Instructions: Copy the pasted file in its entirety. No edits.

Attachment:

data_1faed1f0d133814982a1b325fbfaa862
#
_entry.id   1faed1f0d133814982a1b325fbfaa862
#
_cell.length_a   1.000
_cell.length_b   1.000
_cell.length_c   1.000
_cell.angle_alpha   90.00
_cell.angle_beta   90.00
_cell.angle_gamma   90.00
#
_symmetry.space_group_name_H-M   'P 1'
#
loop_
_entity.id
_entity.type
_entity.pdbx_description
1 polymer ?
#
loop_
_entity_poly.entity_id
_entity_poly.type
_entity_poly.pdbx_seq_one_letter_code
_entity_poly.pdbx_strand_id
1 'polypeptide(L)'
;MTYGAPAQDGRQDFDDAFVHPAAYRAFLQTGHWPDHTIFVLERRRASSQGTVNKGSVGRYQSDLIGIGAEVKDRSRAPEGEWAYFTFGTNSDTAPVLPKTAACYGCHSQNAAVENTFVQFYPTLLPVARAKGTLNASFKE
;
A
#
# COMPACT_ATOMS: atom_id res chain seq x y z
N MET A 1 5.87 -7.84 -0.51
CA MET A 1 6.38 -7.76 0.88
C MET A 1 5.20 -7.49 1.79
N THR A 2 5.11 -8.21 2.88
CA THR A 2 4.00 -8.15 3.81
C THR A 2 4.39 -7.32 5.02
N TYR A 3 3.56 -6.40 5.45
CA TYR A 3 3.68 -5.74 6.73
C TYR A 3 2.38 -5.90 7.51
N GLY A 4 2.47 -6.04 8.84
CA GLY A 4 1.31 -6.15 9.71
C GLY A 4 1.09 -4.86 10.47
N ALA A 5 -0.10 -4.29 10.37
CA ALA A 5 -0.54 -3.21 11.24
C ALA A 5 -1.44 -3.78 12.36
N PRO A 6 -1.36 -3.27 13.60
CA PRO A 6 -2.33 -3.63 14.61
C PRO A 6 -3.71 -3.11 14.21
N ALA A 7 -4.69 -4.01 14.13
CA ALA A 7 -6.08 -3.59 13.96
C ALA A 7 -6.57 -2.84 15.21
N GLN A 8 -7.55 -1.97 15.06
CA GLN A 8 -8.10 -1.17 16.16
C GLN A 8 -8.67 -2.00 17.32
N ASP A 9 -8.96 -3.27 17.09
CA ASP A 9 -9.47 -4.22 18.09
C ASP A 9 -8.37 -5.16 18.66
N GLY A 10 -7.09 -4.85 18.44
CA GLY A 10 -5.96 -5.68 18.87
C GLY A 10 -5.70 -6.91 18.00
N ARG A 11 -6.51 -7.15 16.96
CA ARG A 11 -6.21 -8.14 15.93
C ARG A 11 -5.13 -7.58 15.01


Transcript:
data_1faed1f0d133814982a1b325fbfaa862
#
_entry.id   1faed1f0d133814982a1b325fbfaa862
#
_cell.length_a   1.000
_cell.length_b   1.000
_cell.length_c   1.000
_cell.angle_alpha   90.00
_cell.angle_beta   90.00
_cell.angle_gamma   90.00
#
_symmetry.space_group_name_H-M   'P 1'
#
loop_
_entity.id
_entity.type
_entity.pdbx_description
1 polymer ?
#
loop_
_entity_poly.entity_id
_entity_poly.type
_entity_poly.pdbx_seq_one_letter_code
_entity_poly.pdbx_strand_id
1 'polypeptide(L)'
;MTYGAPAQDGRQDFDDAFVHPAAYRAFLQTGHWPDHTIFVLERRRASSQGTVNKGSVGRYQSDLIGIGAEVKDRSRAPEGEWAYFTFGTNSDTAPVLPKTAACYGCHSQNAAVENTFVQFYPTLLPVARAKGTLNASFKE
;
A
#
# COMPACT_ATOMS: atom_id res chain seq x y z
N MET A 1 5.87 -7.84 -0.51
CA MET A 1 6.38 -7.76 0.88
C MET A 1 5.20 -7.49 1.79
N THR A 2 5.11 -8.21 2.88
CA THR A 2 4.00 -8.15 3.81
C THR A 2 4.39 -7.32 5.02
N TYR A 3 3.56 -6.40 5.45
CA TYR A 3 3.68 -5.74 6.73
C TYR A 3 2.38 -5.90 7.51
N GLY A 4 2.47 -6.04 8.84
CA GLY A 4 1.31 -6.15 9.71
C GLY A 4 1.09 -4.86 10.47
N ALA A 5 -0.10 -4.29 10.37
CA ALA A 5 -0.54 -3.21 11.24
C ALA A 5 -1.44 -3.78 12.36
N PRO A 6 -1.36 -3.27 13.60
CA PRO A 6 -2.33 -3.63 14.61
C PRO A 6 -3.71 -3.11 14.21
N ALA A 7 -4.69 -4.01 14.13
CA ALA A 7 -6.08 -3.59 13.96
C ALA A 7 -6.57 -2.84 15.21
N GLN A 8 -7.55 -1.97 15.06
CA GLN A 8 -8.10 -1.17 16.16
C GLN A 8 -8.67 -2.00 17.32
N ASP A 9 -8.96 -3.27 17.09
CA ASP A 9 -9.47 -4.22 18.09
C ASP A 9 -8.37 -5.16 18.66
N GLY A 10 -7.09 -4.85 18.44
CA GLY A 10 -5.96 -5.68 18.87
C GLY A 10 -5.70 -6.91 18.00
N ARG A 11 -6.51 -7.15 16.96
CA ARG A 11 -6.21 -8.14 15.93
C ARG A 11 -5.13 -7.58 15.01